He poses the question: Why produce a work of art when it’s so nice to dream about it? The answer is to celebrate life, no matter what, as we watch this rich, sensual fresco through the eyes of the artist, who is able to perceive a transcendent beauty in every aspect of life--despite humanity’s infinite capacity for the folly, greed, duplicity and hypocrisy that overflow the film’s eight classic tales dealing with a variety of gulls and cuckolds.
For all his success with bringing author Giovanni Boccaccio’s work to the screen he failed badly the following year with Chaucer’s “Canterbury Tales,” a dull and drawn-out experience--despite its X rating at the time.
Yet in the artistic ups and downs that characterized his entire career, Pasolini completed what he called his “trilogy of life” with the ravishing and joyously affirmative “Arabian Nights” (1973), which, like “The Decameron” is a celebration of life, even though shot through with a sense of the dire and cruel absurdity of fate.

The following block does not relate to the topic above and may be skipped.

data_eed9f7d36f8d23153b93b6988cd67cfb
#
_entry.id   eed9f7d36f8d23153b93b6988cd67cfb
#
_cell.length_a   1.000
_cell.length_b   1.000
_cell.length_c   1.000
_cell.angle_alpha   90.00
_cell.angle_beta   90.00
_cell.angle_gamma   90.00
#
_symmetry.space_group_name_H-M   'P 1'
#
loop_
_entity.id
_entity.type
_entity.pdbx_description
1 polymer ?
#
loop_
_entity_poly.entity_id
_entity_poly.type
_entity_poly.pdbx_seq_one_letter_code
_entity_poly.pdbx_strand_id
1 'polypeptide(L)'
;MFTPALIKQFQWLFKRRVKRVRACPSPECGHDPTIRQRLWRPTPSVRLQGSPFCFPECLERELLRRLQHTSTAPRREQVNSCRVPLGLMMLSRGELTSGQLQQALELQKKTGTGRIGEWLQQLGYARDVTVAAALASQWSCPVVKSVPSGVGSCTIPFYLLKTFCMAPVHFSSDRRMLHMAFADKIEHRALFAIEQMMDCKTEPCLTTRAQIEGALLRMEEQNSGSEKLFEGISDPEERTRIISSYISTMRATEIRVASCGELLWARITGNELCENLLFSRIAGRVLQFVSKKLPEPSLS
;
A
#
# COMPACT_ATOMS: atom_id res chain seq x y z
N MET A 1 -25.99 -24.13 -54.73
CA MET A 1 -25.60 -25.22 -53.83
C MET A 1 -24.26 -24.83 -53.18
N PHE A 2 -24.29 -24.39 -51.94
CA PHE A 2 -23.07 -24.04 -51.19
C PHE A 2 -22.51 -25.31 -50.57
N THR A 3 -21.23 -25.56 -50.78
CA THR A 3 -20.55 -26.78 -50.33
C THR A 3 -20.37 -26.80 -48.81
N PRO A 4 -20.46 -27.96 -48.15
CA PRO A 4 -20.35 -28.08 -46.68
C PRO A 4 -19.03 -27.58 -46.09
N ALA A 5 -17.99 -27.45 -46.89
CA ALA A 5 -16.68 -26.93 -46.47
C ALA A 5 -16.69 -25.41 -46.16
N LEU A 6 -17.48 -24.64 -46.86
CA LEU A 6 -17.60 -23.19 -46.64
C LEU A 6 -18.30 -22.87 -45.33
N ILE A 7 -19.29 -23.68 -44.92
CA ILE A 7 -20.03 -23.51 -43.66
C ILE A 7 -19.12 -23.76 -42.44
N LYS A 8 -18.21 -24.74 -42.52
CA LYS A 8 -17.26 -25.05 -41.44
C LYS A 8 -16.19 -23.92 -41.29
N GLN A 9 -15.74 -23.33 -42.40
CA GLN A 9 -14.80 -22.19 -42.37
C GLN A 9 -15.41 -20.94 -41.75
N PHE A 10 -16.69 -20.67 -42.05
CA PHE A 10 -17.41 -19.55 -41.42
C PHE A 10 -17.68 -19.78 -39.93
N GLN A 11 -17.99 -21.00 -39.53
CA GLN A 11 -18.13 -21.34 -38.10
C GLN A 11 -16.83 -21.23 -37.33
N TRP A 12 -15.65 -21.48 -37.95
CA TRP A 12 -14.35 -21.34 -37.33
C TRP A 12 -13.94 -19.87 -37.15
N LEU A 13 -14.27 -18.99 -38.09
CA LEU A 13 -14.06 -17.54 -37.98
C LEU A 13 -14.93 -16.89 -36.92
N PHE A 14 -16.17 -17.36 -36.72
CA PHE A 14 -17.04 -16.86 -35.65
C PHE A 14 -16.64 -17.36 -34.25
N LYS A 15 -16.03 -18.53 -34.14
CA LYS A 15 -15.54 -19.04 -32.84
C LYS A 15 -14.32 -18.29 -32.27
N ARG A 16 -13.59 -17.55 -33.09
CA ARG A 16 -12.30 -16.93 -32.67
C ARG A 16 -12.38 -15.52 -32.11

Filmed in the most gloriously sunlit color in Ethiopia, Iran, Nepal and Yemen, “Arabian Nights” is one of Pasolini’s most beautiful films. Its various vignettes, which flow easily from one to another, are framed by a youth’s quest for his beloved, a slave girl who has been kidnaped. With the irony that so characterized Pasolini’s entire life and career, the film ends with the observation that “the beginning was bitter, but the end was sweet.”
This film was to be followed by “Salo” (1975), in which Fascist dignitaries, early in World War II, take turns corrupting a kidnaped company of young people, ending with a revoltingly graphic series of tortures and murders--and then, the director’s own cruel death. At that time Michelangelo Antonioni remarked: “In the end he was a victim of his own characters--a perfect tragedy foreseen in its own aspects--without knowing that one day it would end up overcoming him.”
For more information about the Pasolini film series: (213) 206-FILM, 206-8013; for the Pasolini photograph, poster and video exhibition at the Academy of Motion Picture Arts and Sciences Nov . 11-Dec . 20: (213) 247-3000; and for the Saturday all-day Pasolini symposium at UCLA: (213) 206-5388.